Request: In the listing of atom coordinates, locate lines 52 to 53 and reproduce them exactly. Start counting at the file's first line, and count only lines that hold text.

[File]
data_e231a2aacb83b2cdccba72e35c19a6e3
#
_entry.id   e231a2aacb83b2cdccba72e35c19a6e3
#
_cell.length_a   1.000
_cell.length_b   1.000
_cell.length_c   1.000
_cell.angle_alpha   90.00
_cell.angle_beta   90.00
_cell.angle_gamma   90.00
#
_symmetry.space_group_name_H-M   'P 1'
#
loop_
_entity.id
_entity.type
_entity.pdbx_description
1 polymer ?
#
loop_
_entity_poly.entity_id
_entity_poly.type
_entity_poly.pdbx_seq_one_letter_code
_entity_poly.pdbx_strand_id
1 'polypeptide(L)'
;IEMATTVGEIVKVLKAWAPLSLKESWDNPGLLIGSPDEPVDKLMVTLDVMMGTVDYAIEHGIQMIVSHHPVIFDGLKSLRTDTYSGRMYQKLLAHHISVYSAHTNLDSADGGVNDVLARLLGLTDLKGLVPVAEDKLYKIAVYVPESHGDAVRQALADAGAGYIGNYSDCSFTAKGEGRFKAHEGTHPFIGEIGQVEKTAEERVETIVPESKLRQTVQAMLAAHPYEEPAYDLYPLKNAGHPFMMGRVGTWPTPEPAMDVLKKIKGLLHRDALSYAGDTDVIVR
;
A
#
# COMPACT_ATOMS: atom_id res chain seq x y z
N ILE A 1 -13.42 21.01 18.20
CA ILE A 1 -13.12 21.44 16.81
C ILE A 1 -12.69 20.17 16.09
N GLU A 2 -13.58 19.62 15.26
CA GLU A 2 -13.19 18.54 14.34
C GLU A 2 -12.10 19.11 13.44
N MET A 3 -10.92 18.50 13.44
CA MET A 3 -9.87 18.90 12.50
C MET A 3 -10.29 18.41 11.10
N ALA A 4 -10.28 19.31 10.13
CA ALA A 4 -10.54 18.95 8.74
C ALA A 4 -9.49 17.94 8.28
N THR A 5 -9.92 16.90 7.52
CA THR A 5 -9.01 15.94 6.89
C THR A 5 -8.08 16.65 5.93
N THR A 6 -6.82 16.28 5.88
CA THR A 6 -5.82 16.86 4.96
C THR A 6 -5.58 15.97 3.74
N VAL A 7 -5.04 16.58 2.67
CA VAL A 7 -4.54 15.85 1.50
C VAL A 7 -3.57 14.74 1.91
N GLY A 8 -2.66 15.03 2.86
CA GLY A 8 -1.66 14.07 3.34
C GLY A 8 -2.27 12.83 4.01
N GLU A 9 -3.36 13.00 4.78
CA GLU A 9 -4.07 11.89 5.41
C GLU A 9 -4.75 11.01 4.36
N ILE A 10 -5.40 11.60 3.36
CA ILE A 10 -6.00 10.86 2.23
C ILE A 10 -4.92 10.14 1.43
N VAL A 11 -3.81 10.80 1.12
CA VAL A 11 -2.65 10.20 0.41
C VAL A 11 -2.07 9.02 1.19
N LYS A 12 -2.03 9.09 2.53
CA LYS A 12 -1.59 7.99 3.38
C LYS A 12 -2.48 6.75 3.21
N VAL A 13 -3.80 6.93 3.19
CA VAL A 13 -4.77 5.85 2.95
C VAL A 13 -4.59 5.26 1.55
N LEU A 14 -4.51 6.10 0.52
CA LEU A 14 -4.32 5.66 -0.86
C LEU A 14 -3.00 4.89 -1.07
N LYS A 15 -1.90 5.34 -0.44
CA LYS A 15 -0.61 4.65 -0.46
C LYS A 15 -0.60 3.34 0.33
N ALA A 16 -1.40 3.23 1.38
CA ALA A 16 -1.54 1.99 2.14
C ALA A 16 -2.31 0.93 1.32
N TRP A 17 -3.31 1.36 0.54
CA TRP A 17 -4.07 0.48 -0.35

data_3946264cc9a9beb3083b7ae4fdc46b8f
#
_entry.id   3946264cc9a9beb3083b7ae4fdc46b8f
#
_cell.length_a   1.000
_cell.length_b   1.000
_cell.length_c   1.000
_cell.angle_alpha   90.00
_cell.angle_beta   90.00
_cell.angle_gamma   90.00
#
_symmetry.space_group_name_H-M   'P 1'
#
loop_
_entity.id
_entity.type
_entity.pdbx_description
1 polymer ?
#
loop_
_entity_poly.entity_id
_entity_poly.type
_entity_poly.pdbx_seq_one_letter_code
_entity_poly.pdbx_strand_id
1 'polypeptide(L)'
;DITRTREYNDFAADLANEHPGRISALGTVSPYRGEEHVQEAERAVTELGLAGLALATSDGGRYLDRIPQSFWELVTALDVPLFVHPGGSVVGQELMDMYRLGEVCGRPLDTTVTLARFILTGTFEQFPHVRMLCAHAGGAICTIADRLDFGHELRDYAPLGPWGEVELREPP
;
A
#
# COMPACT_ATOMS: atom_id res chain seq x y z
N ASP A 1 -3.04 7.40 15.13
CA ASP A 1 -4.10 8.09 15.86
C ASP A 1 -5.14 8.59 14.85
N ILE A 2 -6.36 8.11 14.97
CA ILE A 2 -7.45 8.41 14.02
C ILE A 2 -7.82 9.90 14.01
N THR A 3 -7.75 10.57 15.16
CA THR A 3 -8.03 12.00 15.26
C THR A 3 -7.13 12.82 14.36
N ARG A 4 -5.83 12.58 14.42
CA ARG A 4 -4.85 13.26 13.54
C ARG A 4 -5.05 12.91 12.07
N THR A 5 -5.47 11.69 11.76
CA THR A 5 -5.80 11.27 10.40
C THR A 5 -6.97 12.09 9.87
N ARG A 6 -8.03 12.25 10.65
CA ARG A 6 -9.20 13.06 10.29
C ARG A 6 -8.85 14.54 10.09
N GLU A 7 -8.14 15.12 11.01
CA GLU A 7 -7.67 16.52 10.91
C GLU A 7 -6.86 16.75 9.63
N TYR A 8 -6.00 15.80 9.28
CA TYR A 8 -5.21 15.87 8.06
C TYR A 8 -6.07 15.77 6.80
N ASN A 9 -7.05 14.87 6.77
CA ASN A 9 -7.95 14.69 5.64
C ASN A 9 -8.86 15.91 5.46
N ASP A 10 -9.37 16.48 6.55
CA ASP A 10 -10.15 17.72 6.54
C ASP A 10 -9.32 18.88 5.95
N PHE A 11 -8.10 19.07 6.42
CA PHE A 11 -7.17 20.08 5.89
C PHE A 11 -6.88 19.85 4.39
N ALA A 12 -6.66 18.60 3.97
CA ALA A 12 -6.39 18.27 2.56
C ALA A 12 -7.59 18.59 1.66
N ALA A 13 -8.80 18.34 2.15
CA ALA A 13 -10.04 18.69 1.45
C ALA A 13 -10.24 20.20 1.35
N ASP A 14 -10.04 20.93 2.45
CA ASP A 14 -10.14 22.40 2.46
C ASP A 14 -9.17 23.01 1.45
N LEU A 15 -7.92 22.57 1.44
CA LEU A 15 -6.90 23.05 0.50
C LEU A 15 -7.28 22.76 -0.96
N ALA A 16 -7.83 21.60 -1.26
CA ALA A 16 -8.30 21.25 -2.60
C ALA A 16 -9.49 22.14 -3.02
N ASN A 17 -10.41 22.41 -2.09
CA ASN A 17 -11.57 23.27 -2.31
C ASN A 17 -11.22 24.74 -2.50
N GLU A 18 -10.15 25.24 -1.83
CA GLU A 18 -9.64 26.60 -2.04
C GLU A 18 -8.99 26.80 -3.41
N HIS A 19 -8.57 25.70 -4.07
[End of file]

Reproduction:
N GLY A 8 -2.66 15.03 2.86
CA GLY A 8 -1.66 14.07 3.34